This project was born from some ideas around game mechanics. The initial game concept was more focused on the design of the Steamballs, with much more complex elements, and without any sort of prediction hinting the player. It was almost like programming! We realised that the game was shaping to be too hard even for hardcore players, so we simplified its mechanics. Before the idea of the Scarabeus as a mobile factory, the bases were supposed to be fixed, and the player was supposed to shoot himself inside a steamball to move between bases! After some prototypes we were happy with the combinations of gameplay elements and it became the current game.
Let’s talk more about the game. From our review it’s clear that the game is not very easy. How difficult for you was to prepare the puzzles? Were there any disputes and fights over the layout, difficulty, how should everything work and similar topics?
Designing the puzzles was hard. That was one of the reasons we went to Early Access: to get feedback from the players and see what kind of levels they liked. We had to discard many level designs that were not fun, or repetitive. For us, repetition is one of the things that kills some puzzle games, so we tried to make levels with something new and unique on each of them. The team is made of 2 programmers and one artist, no designer, so we shared the level design. We usually built a prototype of a level with boxes and spheres individually and then pass it to the other 2 members as a challenge. After some iteration to refine it we would approve or discard that level.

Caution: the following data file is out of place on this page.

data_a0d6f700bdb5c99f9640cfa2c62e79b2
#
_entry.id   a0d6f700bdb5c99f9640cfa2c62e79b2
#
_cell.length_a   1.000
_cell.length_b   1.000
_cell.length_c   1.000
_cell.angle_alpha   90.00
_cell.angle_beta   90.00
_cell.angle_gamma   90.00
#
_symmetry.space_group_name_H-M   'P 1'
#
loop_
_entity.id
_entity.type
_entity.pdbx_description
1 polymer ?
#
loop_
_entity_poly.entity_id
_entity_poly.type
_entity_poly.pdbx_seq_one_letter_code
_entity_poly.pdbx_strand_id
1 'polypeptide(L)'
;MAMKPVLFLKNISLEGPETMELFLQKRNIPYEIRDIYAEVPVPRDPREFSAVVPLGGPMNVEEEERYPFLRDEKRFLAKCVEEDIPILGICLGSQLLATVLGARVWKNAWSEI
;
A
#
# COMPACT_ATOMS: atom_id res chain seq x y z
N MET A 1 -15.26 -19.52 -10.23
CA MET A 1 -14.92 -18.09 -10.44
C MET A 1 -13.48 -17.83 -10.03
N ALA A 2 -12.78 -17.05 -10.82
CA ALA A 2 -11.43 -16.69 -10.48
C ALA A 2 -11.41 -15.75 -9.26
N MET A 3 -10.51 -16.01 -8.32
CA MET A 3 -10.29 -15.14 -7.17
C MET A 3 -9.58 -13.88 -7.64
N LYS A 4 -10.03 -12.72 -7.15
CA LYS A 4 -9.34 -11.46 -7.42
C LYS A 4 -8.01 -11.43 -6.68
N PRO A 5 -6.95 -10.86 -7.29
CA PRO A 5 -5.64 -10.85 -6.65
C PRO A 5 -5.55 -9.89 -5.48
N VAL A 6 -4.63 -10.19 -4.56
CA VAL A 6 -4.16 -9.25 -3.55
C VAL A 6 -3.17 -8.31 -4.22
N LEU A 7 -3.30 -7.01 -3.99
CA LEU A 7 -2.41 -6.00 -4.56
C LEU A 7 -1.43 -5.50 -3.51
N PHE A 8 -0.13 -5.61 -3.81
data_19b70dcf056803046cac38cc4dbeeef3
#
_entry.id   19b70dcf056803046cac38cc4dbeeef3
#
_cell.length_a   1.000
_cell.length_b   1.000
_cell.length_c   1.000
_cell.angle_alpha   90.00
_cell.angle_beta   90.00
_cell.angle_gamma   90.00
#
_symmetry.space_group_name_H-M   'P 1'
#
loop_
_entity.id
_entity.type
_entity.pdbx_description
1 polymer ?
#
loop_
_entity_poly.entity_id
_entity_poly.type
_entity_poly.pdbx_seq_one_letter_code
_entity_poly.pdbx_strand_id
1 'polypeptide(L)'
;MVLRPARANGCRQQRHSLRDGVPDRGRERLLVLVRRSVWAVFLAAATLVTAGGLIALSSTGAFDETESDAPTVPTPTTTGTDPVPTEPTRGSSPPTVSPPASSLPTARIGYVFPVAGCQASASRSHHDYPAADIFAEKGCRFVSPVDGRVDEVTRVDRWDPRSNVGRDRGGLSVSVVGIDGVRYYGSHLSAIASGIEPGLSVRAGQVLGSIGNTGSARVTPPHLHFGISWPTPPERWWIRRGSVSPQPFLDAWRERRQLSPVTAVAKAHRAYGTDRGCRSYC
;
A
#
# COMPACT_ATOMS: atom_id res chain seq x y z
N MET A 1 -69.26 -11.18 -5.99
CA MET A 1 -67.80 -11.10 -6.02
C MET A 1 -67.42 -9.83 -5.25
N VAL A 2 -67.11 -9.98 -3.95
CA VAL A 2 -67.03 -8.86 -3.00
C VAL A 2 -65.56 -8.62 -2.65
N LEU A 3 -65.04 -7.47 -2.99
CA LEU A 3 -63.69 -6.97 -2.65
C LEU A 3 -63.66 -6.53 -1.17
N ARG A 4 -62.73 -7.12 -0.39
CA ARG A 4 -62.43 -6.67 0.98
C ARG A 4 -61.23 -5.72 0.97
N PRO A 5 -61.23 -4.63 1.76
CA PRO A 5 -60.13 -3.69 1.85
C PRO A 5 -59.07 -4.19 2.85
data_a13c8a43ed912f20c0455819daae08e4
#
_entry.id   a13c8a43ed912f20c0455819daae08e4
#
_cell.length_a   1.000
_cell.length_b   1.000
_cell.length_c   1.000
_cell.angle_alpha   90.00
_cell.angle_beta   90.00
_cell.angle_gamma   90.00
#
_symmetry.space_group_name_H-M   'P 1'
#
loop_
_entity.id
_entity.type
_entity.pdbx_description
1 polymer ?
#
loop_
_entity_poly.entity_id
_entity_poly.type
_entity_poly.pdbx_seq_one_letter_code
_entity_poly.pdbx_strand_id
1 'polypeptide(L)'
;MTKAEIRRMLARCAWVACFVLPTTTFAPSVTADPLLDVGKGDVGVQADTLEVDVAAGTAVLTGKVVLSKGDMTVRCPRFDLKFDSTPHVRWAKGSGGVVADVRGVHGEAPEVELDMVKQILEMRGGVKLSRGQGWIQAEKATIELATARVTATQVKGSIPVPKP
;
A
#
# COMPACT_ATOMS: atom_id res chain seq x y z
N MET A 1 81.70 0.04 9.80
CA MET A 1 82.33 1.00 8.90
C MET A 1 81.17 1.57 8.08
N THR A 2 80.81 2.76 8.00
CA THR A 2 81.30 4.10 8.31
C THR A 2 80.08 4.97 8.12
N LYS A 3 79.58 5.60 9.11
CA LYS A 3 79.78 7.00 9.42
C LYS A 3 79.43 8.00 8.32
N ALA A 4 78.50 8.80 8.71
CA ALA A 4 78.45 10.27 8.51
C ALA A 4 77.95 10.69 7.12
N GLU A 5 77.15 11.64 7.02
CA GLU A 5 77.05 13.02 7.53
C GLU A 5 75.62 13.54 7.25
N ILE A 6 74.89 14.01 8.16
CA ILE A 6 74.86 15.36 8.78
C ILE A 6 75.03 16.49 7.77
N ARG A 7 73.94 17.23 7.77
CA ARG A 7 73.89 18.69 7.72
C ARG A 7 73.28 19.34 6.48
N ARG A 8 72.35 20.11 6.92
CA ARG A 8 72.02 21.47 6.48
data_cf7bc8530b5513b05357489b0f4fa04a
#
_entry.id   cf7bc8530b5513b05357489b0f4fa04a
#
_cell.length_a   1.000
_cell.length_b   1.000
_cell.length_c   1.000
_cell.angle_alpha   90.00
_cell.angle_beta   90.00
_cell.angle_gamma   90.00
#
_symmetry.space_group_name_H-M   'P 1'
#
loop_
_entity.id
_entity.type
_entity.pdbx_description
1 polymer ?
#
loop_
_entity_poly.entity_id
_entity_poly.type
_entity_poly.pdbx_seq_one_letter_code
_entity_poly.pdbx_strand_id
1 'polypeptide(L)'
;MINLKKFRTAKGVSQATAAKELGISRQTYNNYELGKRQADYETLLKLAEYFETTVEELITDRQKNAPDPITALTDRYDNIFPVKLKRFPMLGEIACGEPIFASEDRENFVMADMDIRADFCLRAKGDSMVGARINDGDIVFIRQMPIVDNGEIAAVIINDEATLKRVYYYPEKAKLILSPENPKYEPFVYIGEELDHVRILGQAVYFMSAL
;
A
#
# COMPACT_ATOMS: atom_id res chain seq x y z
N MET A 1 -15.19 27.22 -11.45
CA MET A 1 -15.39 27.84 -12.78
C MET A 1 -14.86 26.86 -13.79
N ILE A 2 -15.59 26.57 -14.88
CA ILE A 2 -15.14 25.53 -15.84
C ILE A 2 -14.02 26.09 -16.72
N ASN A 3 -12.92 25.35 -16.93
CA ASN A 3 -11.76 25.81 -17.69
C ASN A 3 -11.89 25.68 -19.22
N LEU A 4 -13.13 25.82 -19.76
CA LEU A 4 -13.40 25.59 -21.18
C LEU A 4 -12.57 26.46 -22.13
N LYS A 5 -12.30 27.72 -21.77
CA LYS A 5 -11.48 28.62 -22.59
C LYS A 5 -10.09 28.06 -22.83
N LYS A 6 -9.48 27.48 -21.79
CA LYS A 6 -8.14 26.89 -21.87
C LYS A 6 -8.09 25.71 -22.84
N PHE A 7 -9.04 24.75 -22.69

The graphics looks really nice. Are you using Unreal Engine 4? Were you thinking about other engines?
We are using Unreal Engine 4 because it is one of the engines we had experience with, since we use it for some of the third-party projects we participate on. Unreal Engine has many virtues and a few problems. We love the rendering part: the lighting and shadowing is great, and the material system is ideal for the steampunk metallic look. The tools are also great for quick prototyping which was very important for us. And finally you get access to the full source code which is a guarantee that you won’t be locked out by a bug you cannot solve. We have a technical background, so for us in an ideal world we would use our own engine. But we don’t have the 2 or 3 years of time to develop it!